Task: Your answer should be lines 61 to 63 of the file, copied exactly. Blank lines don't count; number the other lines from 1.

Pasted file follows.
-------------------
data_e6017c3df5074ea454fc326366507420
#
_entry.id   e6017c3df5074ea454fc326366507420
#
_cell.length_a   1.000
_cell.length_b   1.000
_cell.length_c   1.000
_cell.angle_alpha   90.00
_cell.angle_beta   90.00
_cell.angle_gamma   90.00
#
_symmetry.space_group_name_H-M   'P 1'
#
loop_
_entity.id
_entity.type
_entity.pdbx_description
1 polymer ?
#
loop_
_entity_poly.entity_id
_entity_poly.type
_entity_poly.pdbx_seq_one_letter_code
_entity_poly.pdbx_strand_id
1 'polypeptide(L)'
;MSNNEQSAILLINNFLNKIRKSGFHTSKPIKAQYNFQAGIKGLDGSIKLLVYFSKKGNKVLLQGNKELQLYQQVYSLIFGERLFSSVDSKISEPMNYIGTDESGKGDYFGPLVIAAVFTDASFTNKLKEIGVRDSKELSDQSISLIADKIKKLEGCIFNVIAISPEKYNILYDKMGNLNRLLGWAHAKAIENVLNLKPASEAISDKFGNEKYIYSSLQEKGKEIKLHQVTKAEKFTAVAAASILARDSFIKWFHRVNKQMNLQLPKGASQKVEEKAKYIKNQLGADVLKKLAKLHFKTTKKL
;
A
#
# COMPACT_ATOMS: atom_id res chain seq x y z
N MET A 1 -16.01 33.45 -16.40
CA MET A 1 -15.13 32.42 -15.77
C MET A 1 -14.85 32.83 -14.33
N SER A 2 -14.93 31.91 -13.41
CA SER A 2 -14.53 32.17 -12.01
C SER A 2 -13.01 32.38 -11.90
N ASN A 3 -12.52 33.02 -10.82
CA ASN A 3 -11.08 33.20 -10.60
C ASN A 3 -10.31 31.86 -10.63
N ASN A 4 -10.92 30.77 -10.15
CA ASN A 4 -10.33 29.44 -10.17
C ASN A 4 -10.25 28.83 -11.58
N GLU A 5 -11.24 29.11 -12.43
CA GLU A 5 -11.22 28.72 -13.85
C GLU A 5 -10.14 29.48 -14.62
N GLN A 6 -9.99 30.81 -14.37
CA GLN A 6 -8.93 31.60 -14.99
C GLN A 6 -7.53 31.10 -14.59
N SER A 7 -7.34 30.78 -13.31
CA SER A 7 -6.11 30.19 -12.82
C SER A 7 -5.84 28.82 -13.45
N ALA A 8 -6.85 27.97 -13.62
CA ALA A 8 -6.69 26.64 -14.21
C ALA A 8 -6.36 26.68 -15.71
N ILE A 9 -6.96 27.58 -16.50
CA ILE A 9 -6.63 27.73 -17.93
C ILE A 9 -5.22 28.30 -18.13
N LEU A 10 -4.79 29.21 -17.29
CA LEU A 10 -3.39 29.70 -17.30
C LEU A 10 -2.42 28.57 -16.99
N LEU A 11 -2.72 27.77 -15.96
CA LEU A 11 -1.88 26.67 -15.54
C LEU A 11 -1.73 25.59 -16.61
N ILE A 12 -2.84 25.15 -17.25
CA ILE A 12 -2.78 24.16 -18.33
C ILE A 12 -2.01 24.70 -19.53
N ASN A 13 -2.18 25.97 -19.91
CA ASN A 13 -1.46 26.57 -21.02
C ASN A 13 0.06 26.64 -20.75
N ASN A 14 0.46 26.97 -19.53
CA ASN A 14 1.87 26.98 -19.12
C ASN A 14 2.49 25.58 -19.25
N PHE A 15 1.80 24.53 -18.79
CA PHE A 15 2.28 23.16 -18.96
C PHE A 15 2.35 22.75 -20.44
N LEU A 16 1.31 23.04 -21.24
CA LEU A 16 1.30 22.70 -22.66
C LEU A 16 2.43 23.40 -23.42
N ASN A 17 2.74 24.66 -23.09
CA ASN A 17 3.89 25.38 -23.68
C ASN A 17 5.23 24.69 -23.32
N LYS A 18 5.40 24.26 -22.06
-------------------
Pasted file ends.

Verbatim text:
N LEU A 11 -2.72 27.77 -15.96
CA LEU A 11 -1.88 26.67 -15.54
C LEU A 11 -1.73 25.59 -16.61